At Georgetown, April 14, 15, 17, 19, 20. West Indies won by 212 runs.
On the eve of the match, Kippin, one of the West Indies most experienced umpires, withdrew apparently at the insistence of the local Umpires' Association, who objected to the appointment of Jordan, of Barbados. The Association were angered because both umpires were not Guianese.
The very game was threatened by this unhappy and unique situation, but it was met by appointing G. Gomez, the former Test all-rounder and now a selector, in Kippin's place.
In the meantime a request was sent to Trinidad for another umpire, but although one arrived in good time, it was a tribute to Gomez's conscientious efficiency that he remained until the end. He had not previously umpired a first class match, although he held an umpiring certificate. Gomez has been closely identifies with umpiring, and an attempt to raise its standards, in the West Indies.
His first duty was to order the creases to be remarked. The game started ten minutes late. The act of the local umpires caused Kippin much distress, and served only to cost West Indies cricket in general loss of prestige.
For the most part Australia waged a losing battle. In the first innings Kanhai was at his best and was not to be restrained. Hawke, however, did exceptionally well to finish with six for 72.
Once again Australia were denied a solid start, and they fell 176 runs behind on the first innings. Yet the West Indies did not make the best use of their big advantage. Their tactics were hard to understand. The first half of the second innings was conducted at a snail's pace. They then tried to finish at a gallop. Neither policy succeeded, but Australia had to get 357 to win.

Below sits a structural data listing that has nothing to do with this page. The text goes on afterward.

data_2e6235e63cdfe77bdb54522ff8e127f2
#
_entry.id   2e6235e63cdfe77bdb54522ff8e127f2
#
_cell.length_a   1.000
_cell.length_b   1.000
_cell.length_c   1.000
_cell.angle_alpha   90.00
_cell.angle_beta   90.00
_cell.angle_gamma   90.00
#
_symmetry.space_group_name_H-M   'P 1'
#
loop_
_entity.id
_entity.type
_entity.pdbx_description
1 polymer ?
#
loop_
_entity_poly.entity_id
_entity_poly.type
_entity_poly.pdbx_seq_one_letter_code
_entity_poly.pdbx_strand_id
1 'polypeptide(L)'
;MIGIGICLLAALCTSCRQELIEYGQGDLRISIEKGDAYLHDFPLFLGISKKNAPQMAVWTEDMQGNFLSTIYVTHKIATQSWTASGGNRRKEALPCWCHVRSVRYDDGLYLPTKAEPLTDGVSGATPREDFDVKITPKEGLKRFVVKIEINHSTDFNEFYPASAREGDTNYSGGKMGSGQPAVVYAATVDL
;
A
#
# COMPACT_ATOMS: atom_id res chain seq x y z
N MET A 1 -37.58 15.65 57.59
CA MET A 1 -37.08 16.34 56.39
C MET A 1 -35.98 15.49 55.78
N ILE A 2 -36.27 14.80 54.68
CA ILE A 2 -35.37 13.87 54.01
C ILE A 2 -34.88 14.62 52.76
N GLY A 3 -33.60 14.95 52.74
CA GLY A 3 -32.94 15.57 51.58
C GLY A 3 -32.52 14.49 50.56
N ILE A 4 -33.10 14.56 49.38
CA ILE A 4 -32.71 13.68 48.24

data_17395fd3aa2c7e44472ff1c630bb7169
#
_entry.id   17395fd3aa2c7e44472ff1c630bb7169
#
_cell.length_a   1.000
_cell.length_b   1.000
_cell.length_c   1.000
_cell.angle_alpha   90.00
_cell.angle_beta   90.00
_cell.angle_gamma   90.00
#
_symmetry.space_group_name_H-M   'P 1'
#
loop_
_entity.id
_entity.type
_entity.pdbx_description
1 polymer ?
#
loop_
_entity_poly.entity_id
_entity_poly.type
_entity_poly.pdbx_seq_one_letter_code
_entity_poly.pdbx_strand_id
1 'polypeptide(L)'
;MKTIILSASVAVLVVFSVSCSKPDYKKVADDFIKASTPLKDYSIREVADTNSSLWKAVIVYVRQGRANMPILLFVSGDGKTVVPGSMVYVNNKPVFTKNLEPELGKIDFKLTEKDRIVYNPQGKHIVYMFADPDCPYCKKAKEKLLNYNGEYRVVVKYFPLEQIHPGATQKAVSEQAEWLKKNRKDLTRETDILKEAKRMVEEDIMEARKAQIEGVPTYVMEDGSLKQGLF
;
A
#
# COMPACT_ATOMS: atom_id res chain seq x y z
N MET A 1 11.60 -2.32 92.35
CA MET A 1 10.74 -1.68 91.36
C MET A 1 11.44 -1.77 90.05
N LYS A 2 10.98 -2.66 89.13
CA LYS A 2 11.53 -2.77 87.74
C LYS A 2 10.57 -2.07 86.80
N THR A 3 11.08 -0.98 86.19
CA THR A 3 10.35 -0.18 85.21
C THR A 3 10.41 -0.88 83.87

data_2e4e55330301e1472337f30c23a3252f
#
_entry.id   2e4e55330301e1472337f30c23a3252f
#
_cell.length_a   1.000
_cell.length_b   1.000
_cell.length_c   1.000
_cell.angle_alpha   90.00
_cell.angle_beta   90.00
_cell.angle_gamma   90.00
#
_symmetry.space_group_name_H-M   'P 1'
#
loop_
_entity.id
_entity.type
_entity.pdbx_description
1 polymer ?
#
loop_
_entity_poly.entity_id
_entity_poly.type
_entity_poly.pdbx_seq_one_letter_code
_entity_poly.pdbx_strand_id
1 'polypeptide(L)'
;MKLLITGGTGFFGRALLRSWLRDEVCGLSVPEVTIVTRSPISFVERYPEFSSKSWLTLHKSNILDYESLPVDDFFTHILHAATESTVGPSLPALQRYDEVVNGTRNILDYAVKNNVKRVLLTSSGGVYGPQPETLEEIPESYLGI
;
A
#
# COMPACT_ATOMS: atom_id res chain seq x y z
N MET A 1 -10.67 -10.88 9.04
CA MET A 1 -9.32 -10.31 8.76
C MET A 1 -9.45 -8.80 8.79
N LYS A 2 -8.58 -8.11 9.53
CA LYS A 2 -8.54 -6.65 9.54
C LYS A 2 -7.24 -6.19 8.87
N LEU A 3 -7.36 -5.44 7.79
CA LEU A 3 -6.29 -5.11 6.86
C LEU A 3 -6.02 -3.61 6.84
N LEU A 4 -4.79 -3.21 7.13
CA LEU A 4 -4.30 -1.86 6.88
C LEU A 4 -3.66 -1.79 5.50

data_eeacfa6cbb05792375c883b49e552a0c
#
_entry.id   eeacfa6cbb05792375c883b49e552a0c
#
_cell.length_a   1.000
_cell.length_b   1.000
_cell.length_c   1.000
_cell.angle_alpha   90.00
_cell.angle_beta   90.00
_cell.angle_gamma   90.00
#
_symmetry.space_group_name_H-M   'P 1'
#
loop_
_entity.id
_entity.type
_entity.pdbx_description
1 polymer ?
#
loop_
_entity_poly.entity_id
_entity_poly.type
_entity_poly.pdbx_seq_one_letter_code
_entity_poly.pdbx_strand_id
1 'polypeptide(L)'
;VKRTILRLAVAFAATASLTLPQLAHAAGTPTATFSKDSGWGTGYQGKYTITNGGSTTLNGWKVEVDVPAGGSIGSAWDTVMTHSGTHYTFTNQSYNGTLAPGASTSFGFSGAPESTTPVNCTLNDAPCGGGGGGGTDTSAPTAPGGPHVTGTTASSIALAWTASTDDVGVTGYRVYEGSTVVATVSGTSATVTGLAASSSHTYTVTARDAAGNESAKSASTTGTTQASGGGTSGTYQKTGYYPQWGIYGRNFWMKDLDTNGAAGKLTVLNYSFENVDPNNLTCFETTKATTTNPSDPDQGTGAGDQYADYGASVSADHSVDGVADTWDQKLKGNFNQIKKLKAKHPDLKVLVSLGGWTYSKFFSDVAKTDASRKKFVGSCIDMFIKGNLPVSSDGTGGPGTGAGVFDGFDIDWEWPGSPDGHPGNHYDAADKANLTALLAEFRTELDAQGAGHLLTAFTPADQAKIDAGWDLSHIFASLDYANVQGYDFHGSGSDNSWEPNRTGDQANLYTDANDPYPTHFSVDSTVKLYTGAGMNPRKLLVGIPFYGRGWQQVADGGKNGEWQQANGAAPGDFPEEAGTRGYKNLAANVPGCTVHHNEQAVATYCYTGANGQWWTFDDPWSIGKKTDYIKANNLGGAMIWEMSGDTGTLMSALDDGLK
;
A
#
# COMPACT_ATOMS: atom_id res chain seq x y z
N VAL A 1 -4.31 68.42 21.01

By tea with only Simpson out for a total of 80, and Lawry and Cowper going well, they were almost back in the game. Gibbs changed ends after the interval, and in fifteen minutes he took four wickets, putting Australia very much on the slippery slope of defeat. At the end of the day Gibbs was five for 29 in 22 overs, and Australia had only one wicket left.
The next morning Gibbs needed only two more balls to complete his own and the West Indies' triumph. The pitch took some spin, but scarcely enough to account for one of Australia's most surprising and dispiriting collapses. It was the man and not the pitch which led to the final rout.